Practical Tips for OWASP Top 10 2017 #7: Insufficient Attack Protection

by Lubomir Stroetmann, Senior Consultant

  1. Introduction
  2. Attack Detection using Honeytraps
    1. Fake form fields
    2. Fake cookies
    3. Fake HTML comments
    4. Fake robots.txt entries
  3. Attack Response
    1. Active Response
    2. Passive Response
  4. Going Further: Honeytokens

1. Introduction

The preliminary release of the OWASP Top 10 – 2017 rc1 in April 2017 has stirred up quite a bit of controversy over the inclusion of a new entry titled “A7 – Insufficient Attack Protection”.

Aside from taxonomical problems (a lack of protection is not a vulnerability in itself), the description for the entry explicitly recommends solutions such as Web Application Firewalls (WAFs) and Runtime Application Self-Protection (RASP) products. The likely result is that many decision makers will take the shortcut of buying a WAF and putting a checkmark next to A7 on the Top 10 list.

Even worse, as Timothy Morgan uncovered on the OWASP Top 10 Mailing List and as further detailed in James Kettle’s blog post, “Insufficient Attack Protection” seems to have been unilaterally added by Contrast Security, a RASP solution vendor with a conflict of interest. Jeff Williams, CTO of Contrast Security has since responded to the accusations in a blog post.

There are many advantages to having a custom-configured WAF used as a defense-in-depth measure, but a recommendation should point out it’s not a silver bullet and that there are potential pitfalls. Adding an additional component such as a WAF or RASP to your system architecture also increases your attack surface. WAFs and RASPs filter all your web application traffic and look for potential attack patterns, usually with the help of regular expressions (since commercial offerings are black boxes, there’s no way to be sure how they work precisely). Regular expressions can be vulnerable to Denial of Service attacks. The WAF or RASP software itself can also have vulnerabilities, sometimes resulting from complex interactions between components. For a recent example, take a look at Cloudflare’s “Cloudbleed” vulnerability. WAFs certainly can also be bypassed – we’ve had some interesting results with HTTP multipart requests, but that is a topic for another blog post. Recommending RASP as a solution fails to mention that it only works for Java and .NET web apps.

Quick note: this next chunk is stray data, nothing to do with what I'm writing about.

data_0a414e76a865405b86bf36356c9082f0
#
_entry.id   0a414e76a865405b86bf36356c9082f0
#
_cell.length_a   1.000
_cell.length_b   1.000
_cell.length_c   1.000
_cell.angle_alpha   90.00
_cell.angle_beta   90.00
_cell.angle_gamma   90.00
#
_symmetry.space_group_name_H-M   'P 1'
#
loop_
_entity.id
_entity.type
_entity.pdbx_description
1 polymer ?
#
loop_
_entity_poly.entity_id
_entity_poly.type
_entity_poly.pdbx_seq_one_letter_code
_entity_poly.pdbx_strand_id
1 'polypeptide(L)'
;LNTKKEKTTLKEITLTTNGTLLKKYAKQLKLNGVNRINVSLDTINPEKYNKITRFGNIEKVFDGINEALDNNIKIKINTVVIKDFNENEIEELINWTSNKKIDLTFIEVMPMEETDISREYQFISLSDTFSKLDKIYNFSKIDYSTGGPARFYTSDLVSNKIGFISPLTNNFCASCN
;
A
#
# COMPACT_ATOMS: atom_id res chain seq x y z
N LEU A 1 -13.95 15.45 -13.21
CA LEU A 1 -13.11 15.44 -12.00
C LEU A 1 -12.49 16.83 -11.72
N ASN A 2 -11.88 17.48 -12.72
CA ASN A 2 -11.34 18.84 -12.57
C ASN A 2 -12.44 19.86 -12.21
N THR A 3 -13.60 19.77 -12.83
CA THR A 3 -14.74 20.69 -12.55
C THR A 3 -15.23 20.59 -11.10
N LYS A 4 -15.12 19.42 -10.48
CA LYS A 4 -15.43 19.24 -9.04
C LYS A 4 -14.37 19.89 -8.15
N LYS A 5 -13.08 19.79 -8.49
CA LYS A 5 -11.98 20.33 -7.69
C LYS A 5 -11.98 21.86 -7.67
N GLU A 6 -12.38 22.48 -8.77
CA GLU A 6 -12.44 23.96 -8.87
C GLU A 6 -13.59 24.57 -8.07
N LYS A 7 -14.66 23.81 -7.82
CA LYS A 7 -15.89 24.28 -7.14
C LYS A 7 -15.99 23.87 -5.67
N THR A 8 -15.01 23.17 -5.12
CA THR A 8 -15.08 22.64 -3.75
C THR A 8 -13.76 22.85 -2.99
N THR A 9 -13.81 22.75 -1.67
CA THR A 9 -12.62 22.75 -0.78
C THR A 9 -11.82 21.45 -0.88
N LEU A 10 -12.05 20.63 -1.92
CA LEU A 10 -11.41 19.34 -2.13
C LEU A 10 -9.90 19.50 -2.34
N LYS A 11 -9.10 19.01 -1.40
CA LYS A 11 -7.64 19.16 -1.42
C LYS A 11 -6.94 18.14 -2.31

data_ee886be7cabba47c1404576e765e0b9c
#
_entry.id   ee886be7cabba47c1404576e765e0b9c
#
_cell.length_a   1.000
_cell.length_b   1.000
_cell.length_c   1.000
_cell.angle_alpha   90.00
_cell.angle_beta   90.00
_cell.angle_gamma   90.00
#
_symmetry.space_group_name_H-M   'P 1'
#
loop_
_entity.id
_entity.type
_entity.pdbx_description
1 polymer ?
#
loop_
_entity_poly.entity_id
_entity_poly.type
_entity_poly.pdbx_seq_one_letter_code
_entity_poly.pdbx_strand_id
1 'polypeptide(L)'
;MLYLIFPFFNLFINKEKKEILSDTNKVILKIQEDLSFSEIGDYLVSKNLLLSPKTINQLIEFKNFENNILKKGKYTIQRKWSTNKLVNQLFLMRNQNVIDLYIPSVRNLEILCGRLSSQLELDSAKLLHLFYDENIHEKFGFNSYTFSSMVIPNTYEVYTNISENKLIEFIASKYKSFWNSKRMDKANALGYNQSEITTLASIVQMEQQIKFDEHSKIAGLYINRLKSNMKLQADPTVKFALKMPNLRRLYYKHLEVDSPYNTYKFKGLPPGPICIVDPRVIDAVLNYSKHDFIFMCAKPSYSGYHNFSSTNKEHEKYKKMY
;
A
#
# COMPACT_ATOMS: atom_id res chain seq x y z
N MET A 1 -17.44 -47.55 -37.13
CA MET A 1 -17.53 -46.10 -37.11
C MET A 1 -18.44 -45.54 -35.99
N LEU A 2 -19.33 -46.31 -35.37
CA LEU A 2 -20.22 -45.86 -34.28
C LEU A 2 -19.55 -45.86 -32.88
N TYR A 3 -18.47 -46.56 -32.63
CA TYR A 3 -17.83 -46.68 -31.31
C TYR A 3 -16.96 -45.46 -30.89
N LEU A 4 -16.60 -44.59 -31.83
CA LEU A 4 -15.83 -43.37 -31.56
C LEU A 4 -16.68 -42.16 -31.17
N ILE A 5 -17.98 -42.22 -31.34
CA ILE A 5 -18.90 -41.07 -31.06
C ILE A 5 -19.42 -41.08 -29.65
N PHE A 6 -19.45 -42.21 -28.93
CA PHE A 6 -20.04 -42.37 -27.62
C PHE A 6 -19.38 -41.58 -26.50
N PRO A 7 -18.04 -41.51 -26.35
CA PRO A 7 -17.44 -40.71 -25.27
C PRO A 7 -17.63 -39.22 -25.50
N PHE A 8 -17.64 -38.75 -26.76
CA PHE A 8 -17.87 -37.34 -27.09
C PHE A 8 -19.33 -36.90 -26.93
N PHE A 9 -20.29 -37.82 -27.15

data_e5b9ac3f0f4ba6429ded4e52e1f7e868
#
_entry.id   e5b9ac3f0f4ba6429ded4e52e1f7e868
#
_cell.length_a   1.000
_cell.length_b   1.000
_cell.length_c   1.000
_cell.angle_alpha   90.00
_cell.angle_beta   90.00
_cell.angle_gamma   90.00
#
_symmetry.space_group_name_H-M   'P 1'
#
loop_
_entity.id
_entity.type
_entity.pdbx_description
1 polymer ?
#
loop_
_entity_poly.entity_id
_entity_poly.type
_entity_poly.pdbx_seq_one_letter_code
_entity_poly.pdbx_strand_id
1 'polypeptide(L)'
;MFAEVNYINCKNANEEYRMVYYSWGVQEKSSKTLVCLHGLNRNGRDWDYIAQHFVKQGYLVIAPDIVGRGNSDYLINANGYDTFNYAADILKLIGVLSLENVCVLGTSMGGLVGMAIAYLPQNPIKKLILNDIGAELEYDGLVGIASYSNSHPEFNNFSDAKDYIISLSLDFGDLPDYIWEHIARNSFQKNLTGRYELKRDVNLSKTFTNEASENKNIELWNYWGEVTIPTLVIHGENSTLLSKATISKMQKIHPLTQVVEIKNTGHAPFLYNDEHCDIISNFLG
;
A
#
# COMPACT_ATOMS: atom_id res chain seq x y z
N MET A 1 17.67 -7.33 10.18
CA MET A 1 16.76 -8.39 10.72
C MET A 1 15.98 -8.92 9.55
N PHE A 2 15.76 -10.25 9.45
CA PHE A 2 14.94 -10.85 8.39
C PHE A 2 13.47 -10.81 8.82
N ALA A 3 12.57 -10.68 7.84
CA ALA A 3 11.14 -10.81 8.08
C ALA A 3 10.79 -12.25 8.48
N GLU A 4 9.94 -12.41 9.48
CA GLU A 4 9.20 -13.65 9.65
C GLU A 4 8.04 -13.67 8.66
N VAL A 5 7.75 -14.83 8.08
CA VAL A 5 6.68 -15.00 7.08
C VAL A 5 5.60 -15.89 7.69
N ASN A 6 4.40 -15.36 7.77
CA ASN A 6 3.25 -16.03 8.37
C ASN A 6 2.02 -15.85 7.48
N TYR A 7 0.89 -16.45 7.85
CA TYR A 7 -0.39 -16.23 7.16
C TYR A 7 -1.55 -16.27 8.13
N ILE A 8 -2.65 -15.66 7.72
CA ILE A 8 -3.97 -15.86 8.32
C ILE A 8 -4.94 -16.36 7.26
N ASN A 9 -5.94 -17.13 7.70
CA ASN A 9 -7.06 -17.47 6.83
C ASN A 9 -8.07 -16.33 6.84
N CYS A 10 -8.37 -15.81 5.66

It is worth taking a look at the raw data from the Top 10 2017 data call. (As an aside, Brian Glas did an excellent analysis on the data, demonstrating that automated scanners and humans find different types of vulnerabilities and a combination of both is indispensable.)

The statistics not only identify XXE as a highly prevalent vulnerability that would have deserved a spot on the Top 10, they also mention “Insufficient Anti-Automation” much more frequently than “Insufficient Attack Protection”. This points us in the direction to the solution I believe we should be recommending developers to implement.

2. Attack Detection using Honeytraps

Much like we already detect bruteforce attacks against logins with a simple counter and use little Turing Tests called CAPTCHAs to prevent spamming of a form, we can perform effective attack detection and response with just a few lines of extra code. We can detect both automated attacks from web vulnerability scanning tools such as PortSwigger Burp Suite or OWASP ZAP as well as manual attacks right within our web application. In fact, it is the perfect place for it! Unlike a WAF or IDS which is not aware of application logic and will sometimes block legitimate users, detecting attacks in our application itself is free of false positives.

All the methods for attack detection described below have been covered extensively in chapter 3 of Ryan Barnett and Jeremiah Grossman’s book “Web Application Defender’s Cookbook: Battling Hackers and Protecting Users” which I highly recommend. While the book solves attack detection and response using the mod_security Web Application Firewall, you do not need a WAF. Instead, we’ll consider how to do it from within our web app.

The idea is simple: We lay down honeytraps in our application such as a fake parameter with no actual functionality. If the parameter value is manipulated, we can be certain this is an attack. We can proceed to the response stage and choose how to deal with the attack.

The honeytrap will automatically be picked up by web vulnerability scanners which try to modify every parameter. In order to further attract human attackers, we can give the parameter an enticing name such as "isAdmin=0". Don’t you just feel the urge to find out what happens if you change that to a isAdmin=1?